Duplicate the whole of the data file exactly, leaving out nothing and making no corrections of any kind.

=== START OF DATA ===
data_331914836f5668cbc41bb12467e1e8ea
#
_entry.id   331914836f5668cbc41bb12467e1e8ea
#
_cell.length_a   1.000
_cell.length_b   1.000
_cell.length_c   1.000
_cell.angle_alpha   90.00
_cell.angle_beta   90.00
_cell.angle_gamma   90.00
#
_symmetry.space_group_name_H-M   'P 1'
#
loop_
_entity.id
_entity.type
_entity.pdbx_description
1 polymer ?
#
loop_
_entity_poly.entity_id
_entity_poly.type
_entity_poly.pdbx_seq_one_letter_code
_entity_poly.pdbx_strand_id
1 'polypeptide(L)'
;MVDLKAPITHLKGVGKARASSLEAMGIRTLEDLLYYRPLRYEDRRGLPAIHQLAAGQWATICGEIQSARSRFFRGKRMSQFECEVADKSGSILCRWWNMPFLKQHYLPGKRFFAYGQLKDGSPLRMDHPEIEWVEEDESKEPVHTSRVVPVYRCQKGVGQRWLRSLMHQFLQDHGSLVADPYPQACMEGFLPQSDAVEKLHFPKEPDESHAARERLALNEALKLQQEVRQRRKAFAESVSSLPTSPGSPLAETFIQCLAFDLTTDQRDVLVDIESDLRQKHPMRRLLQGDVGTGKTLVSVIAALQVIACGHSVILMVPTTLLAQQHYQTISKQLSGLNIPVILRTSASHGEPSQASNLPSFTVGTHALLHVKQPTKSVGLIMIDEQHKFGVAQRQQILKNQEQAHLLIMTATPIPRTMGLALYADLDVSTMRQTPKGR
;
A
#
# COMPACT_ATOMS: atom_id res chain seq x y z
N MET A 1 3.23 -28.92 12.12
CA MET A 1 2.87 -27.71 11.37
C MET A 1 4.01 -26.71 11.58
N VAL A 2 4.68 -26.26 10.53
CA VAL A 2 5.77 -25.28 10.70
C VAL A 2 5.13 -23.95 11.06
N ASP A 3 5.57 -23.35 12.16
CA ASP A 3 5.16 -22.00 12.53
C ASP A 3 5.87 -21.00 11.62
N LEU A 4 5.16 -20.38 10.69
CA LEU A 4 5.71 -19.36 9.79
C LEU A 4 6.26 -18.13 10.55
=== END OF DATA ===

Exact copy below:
data_331914836f5668cbc41bb12467e1e8ea
#
_entry.id   331914836f5668cbc41bb12467e1e8ea
#
_cell.length_a   1.000
_cell.length_b   1.000
_cell.length_c   1.000
_cell.angle_alpha   90.00
_cell.angle_beta   90.00
_cell.angle_gamma   90.00
#
_symmetry.space_group_name_H-M   'P 1'
#
loop_
_entity.id
_entity.type
_entity.pdbx_description
1 polymer ?
#
loop_
_entity_poly.entity_id
_entity_poly.type
_entity_poly.pdbx_seq_one_letter_code
_entity_poly.pdbx_strand_id
1 'polypeptide(L)'
;MVDLKAPITHLKGVGKARASSLEAMGIRTLEDLLYYRPLRYEDRRGLPAIHQLAAGQWATICGEIQSARSRFFRGKRMSQFECEVADKSGSILCRWWNMPFLKQHYLPGKRFFAYGQLKDGSPLRMDHPEIEWVEEDESKEPVHTSRVVPVYRCQKGVGQRWLRSLMHQFLQDHGSLVADPYPQACMEGFLPQSDAVEKLHFPKEPDESHAARERLALNEALKLQQEVRQRRKAFAESVSSLPTSPGSPLAETFIQCLAFDLTTDQRDVLVDIESDLRQKHPMRRLLQGDVGTGKTLVSVIAALQVIACGHSVILMVPTTLLAQQHYQTISKQLSGLNIPVILRTSASHGEPSQASNLPSFTVGTHALLHVKQPTKSVGLIMIDEQHKFGVAQRQQILKNQEQAHLLIMTATPIPRTMGLALYADLDVSTMRQTPKGR
;
A
#
# COMPACT_ATOMS: atom_id res chain seq x y z
N MET A 1 3.23 -28.92 12.12
CA MET A 1 2.87 -27.71 11.37
C MET A 1 4.01 -26.71 11.58
N VAL A 2 4.68 -26.26 10.53
CA VAL A 2 5.77 -25.28 10.70
C VAL A 2 5.13 -23.95 11.06
N ASP A 3 5.57 -23.35 12.16
CA ASP A 3 5.16 -22.00 12.53
C ASP A 3 5.87 -21.00 11.62
N LEU A 4 5.16 -20.38 10.69
CA LEU A 4 5.71 -19.36 9.79
C LEU A 4 6.26 -18.13 10.55